Labor progressives celebrated Tuesday with Gov. Ned Lamont over the ceremonial signing of a paid family and medical leave act that concludes a decades-long legislative debate and reflects the consequences of the election last year of Lamont and solid Democratic majorities in the General Assembly.
Opposed by the business community as a government intrusion and demanded by labor as an overdue benefit, the new law will give private-sector Connecticut workers a state-mandated, employee-funded disability insurance policy beginning Jan. 1, 2022. It builds on a 30-year old law that was the first in the nation to provide employees unpaid leave.
“It’s about time. It’s about time,” Lamont said. “This is a very Connecticut bill.”
Lamont recalled that U.S. Sen. Chris Dodd of Connecticut first proposed a federal unpaid leave law in the 1980s, winning passage a year after the election of Bill Clinton as president in 1992. Connecticut’s General Assembly actually got there first with a state version. Both bills were inspired in part by child-development research by Yale’s Edward Zigler.
Lamont and others characterized the new law as a boon for the state’s economy, not the burden claimed by opponents.
“Other states around us have made this choice. It is a way for us to be competitive, to send a message that Connecticut cares about its workforce and that we think more broadly about the lives of people working in Connecticut,” said Senate President Pro Tem Martin Looney, D-New Haven.
Financed by a payroll tax on workers of one-half of one percent, the law will provide up to 12 weeks of replacement wages, payable on a sliding scale ranging up to a maximum of 95 percent for minimum-wage earners, and capped at $900 a week. Workers who are pregnant and unable to work could get an additional two weeks. The new tax takes effect in January 2021.
While there is no business contribution, the state’s largest trade group, the Connecticut Business and Industry Association, and others opposed it, saying it could leave small businesses with an insufficient workforce.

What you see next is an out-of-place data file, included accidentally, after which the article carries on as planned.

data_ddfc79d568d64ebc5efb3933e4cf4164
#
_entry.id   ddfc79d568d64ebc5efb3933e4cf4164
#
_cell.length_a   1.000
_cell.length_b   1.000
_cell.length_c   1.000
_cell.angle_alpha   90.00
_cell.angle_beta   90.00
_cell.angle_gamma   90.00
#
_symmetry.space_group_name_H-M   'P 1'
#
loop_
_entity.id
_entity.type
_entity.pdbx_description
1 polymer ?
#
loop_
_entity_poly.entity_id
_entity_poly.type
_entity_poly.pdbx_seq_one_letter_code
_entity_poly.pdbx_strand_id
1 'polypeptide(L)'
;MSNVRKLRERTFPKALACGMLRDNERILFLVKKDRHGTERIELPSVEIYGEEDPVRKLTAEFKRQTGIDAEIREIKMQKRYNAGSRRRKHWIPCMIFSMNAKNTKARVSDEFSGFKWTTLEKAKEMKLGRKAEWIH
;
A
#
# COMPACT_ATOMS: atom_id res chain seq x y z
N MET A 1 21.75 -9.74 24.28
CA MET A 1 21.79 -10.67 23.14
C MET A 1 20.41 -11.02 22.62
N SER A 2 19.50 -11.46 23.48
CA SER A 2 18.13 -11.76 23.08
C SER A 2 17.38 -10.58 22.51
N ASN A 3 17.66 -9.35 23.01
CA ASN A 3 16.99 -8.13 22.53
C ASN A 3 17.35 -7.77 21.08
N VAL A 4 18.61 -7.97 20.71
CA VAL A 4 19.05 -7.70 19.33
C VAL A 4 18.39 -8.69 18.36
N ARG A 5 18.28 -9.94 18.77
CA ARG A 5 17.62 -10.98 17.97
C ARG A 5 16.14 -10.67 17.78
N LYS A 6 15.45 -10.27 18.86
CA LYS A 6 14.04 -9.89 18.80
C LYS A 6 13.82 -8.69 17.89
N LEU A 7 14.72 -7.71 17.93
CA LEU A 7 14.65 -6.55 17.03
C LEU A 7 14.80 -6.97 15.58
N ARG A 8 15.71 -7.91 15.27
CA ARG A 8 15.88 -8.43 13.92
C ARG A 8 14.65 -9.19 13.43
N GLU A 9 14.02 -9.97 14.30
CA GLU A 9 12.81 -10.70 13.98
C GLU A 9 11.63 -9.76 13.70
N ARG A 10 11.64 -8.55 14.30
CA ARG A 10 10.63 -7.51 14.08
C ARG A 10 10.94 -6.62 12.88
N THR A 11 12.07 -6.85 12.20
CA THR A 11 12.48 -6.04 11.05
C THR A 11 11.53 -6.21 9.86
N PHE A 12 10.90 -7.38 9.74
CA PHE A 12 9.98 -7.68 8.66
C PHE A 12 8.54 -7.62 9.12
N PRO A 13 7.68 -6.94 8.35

Unlike the state and federal unpaid leave laws, the new state law applies to any employer with even one employee.
“For those who may say this measure is anti-business, the answer to that is it is pro-worker,” Looney said. “I think this is something that we can really justify and celebrate today as a true achievement of the 2019 session.”
Rory Gale, the owner of Hartford Prints!, attended the ceremony with her five-month-old baby.
“As a small business owner I am so proud that paid family and medical leave is a reality in Connecticut. This program creates real choices for both workers and employers, which is a beautiful thing,” Gale said.
Karlene Whonder, a personal care attendant who makes $228.75 a week, addressed the audience in the Old Judiciary Room of the State Capitol, describing her struggle to work and help care for her husband and 96-year-old mother-in-law after her husband was diagnosed with cancer.
Passage of paid family and medical leave was a victory for Lamont and a source of conflict with labor. Lamont briefly threatened a veto, demanding changes at the 11th hour over whether the insurance industry could compete under the program, drawing a scathing rebuke from Lindsay Farrell, the executive director of the Working Families Connecticut party, a progressive advocacy group that lobbies at the state Capitol.
“This guy asked for our votes, the voters of Connecticut,” Farrell said at the time. “We actually assumed he wanted to run government well when he asked for our votes. Now, he is trying to pass it off to somebody else, so they can make a profit.”
Lawmakers and Lamont agreed on changes in the size, makeup and operating policies of the quasi-public authority that will oversee the program, giving the governor control over the authority and prompting him to drop a veto threat made as the Senate took up the measure.
On Tuesday, all that was forgotten. Farrell came to the signing, though she did not join the assemblage of people around Lamont.